The CPR West: The Iron Road and the Making of a Nation, by Hugh A. Dempsey. - book suggestion.
  George Westinghouse
 Born 6 Oct 1846; died 12 Mar 1914 at age 67.   quotes
American engineer, inventor and industrialist who founded his own company to manufacturer his invention, the air brake. The son of a New York agricultural machinery maker, he began at age 21 to work on a new tool he invented to guide derailed train cars back onto the track. Before he died 46 years later, he produced safer rail transportation, steam turbines, gas lighting and heating, and electricity. He founded not only namesakes Westinghouse Air Brake and Westinghouse Electric, but also Union Switch & Signal and the forerunners to Duquesne Light, Equitable Gas and Rockwell International. He was also chiefly responsible for the adoption of alternating current for electric power transmission in the United States, and held 400 patents.   more
A Life of George Westinghouse, by Henry G. Prout. - book suggestion.
  Wilhelm von Waldeyer
 Born 6 Oct 1836; died 23 Jan 1921 at age 84.   quotes
Heinrich Wilhelm Gottfried von Waldeyer-Hartz was a German anatomist who coined the terms neuron (1891) and chromosome (1888), and a number of embryological terms (including those to describe the structure of developing teeth). In 1856, he began university studies in natural science, but his interest turned to medicine and anatomy. After completing his doctoral dissertation (published 1862), he began teaching physiology, and thereafter published several papers on pathology. One of these, on the histological changes in muscles following typhoid fever, led at age 29 to appointment as a professor of pathology. He studied the diagnosis of early cancer, and in 1887 was one of the German doctors that diagnosed a tumor of his vocal cords for Emperor Frederick III. For over 30 years of his later career, until age 80, he was director of the anatomy department at the University of Berlin.«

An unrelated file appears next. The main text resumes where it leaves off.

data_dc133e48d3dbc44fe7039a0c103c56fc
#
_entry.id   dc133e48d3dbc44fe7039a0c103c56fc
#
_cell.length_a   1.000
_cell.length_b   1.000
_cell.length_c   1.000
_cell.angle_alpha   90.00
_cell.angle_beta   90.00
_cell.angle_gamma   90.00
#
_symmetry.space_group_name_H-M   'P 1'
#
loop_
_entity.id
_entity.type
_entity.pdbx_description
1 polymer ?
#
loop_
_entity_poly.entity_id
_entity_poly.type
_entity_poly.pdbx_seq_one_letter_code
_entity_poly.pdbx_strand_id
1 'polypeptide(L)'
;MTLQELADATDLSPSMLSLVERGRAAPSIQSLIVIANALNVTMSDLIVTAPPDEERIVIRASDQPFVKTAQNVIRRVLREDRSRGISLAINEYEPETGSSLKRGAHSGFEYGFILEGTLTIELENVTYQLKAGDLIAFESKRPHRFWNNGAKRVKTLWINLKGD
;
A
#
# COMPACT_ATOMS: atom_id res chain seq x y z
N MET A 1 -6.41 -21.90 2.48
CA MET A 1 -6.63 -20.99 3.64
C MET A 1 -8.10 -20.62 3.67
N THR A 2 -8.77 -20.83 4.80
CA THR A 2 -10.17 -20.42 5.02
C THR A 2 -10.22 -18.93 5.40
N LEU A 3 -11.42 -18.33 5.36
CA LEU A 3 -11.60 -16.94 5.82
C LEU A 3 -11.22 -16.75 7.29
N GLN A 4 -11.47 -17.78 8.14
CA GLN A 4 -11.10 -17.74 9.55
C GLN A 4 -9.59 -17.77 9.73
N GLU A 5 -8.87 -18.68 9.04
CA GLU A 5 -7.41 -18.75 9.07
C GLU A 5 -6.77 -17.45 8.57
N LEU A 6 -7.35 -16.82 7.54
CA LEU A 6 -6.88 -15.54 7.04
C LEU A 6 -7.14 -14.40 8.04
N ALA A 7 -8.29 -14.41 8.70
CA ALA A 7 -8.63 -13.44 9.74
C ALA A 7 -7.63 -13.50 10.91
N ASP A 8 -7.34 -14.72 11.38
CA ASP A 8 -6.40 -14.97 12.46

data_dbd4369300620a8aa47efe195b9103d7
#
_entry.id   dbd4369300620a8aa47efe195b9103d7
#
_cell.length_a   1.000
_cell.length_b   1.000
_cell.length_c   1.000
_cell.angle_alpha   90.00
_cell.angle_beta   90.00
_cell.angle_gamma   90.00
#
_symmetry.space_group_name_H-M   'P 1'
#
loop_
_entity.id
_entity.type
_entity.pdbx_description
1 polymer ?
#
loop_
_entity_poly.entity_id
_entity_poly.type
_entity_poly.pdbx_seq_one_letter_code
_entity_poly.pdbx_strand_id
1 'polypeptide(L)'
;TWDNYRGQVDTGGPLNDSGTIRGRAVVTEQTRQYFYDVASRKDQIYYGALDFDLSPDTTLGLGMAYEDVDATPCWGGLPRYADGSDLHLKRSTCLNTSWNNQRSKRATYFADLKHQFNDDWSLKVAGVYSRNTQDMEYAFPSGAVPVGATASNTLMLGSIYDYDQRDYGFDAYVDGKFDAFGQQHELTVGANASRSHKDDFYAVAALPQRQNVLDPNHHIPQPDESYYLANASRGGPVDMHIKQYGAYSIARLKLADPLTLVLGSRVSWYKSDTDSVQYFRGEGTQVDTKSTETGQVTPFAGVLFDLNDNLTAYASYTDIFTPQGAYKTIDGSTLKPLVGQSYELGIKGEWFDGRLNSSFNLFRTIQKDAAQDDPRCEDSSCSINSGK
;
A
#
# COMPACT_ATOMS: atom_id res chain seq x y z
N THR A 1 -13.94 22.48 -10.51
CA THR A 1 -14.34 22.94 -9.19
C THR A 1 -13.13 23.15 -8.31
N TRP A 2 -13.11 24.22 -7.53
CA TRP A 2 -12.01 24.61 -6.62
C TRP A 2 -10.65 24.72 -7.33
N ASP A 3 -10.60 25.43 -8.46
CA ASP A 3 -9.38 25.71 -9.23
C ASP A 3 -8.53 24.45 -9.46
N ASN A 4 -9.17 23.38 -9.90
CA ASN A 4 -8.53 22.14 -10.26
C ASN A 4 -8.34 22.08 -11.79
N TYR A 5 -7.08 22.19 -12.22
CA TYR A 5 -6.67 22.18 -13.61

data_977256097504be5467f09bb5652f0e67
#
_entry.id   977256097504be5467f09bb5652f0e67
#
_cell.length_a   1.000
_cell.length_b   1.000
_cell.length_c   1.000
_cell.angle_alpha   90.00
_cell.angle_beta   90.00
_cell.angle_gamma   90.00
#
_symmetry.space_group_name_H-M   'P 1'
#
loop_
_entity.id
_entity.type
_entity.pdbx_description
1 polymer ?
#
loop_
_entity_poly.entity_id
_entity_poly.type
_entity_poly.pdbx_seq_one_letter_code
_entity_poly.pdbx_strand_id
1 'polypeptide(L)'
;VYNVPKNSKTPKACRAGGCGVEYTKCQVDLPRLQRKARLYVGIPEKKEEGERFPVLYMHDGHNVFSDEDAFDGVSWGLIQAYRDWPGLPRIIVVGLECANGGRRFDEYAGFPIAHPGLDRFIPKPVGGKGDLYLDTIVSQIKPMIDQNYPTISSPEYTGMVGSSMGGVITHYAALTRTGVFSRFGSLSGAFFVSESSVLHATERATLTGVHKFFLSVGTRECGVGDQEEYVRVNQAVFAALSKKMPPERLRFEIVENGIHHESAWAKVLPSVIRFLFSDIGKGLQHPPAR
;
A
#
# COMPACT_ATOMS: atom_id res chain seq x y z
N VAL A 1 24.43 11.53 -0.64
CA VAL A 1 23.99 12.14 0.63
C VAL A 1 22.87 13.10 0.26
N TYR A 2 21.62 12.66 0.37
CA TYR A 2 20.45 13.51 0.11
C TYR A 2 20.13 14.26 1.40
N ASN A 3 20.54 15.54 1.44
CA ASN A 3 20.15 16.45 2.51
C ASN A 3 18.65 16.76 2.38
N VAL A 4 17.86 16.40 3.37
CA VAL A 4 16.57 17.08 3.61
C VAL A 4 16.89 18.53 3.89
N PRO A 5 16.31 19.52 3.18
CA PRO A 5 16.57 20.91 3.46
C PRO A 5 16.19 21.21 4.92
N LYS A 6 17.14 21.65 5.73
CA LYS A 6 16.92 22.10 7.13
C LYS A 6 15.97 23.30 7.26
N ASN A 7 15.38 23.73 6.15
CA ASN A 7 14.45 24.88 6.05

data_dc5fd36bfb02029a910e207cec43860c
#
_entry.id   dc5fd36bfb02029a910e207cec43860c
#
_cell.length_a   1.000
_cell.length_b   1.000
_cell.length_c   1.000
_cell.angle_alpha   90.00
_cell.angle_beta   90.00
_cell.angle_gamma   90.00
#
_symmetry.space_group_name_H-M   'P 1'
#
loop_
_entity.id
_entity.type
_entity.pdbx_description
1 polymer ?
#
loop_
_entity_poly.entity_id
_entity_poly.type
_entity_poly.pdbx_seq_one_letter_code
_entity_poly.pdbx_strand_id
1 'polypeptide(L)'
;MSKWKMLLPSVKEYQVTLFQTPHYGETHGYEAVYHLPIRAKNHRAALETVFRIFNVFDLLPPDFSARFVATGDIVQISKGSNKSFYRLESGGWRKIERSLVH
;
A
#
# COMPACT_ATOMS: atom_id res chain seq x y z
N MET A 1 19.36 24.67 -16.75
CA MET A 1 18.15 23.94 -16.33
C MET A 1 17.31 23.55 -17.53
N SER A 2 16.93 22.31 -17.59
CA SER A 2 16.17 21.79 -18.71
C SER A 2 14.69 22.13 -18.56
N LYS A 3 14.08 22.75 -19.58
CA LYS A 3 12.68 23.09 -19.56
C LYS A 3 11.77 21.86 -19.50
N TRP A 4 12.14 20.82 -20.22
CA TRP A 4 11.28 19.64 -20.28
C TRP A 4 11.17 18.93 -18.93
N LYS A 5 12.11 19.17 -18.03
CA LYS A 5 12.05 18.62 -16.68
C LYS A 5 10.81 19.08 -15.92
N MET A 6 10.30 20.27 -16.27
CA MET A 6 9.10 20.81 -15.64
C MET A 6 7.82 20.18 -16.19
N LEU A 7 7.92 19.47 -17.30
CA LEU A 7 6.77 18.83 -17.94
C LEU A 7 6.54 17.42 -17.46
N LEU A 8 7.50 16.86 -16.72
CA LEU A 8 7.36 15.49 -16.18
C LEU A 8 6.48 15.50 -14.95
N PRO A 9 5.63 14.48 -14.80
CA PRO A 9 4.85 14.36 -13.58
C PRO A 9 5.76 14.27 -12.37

Richard Dedekind
 Born 6 Oct 1831; died 12 Feb 1916 at age 84.   quotes
(Julius Wilhelm) Richard Dedekind was a German mathematician who developed a major redefinition of irrational numbers in terms of arithmetic concepts. Although not fully recognized in his lifetime, his treatment of the ideas of the infinite and of what constitutes a real number continues to influence modern mathematics.
Essays on the Theory of Numbers, by Richard Dedekind, Wooster W. Beman (trans.). - book suggestion.
  B. F. Isherwood
 Born 6 Oct 1822; died 19 Jun 1915 at age 92.
B(enjamin) F(ranklin) Isherwood was a U.S. naval engineer who, during the American Civil War, greatly augmented the U.S. Navy's steam-powered fleet.
  François Magendie
 Born 6 Oct 1783; died 7 Oct 1855 at age 72.   quotes
French physiologist who was the first to prove the functional difference of the spinal nerves. His pioneer studies of the effects of drugs on various parts of the body led to the scientific introduction into medical practice of such compounds as strychnine and morphine. Magendie with Johannes Peter Müller are the founders of the modern science of experimental physiology. Magendie proved Charles Bell's theory on the motor function of anterior roots and the sensory function of dorsal roots of spinal nerves (“the Bell-Magendie law”). He also introduced the effects and uses of morphine, emetine, strychnine, quinine, and other alkaloids. He is sometimes called the founder of experimental pharmacology.
  Jesse Ramsden
 Born 6 Oct 1735; died 5 Nov 1800 at age 65.
British pioneer in the design of precision tools. At 23, Ramsden chose to apprentice to a maker of mathematical instruments. By age 27 he had his own business in London and was known as the most skilful designer of mathematical, astronomical, surveying and navigationalinstruments in the 18th Century. He is best known for the design of a telescope and microscope eyepiece (ocular) still commonly used today and bearing his name. The French scientist N. Cassegrain proposed a design of a reflecting telescope in 1672. It was Ramsden, however, 100 years later, who found that this design reduces blurring of the image caused by the sphericity of the lenses or mirrors. He also built lathes, barometers, manometers and assay balances.
  Nevil Maskelyne
 Born 6 Oct 1732; died 9 Feb 1811 at age 78.
English astronomer noted for his contribution to the science of navigation. In 1761 the Royal Society sent Maskelyne to the island of St Helena to make accurate measurements of a transit of Venus. This in turn gives the distance from the Earth to the Sun, and the scale of the solar system. During the voyage he also experimented with the lunar position method of determining longitude. In 1764 he went on a voyage to Barbados to carry out trials of Harrison's timepiece, followed by appointment as Astronomer Royal (1765). In 1774, he carried out an experiment on a Scottish mountain with the use of a plumb line to determine the Earth's density. He found it was approximately 4.5 times that of water.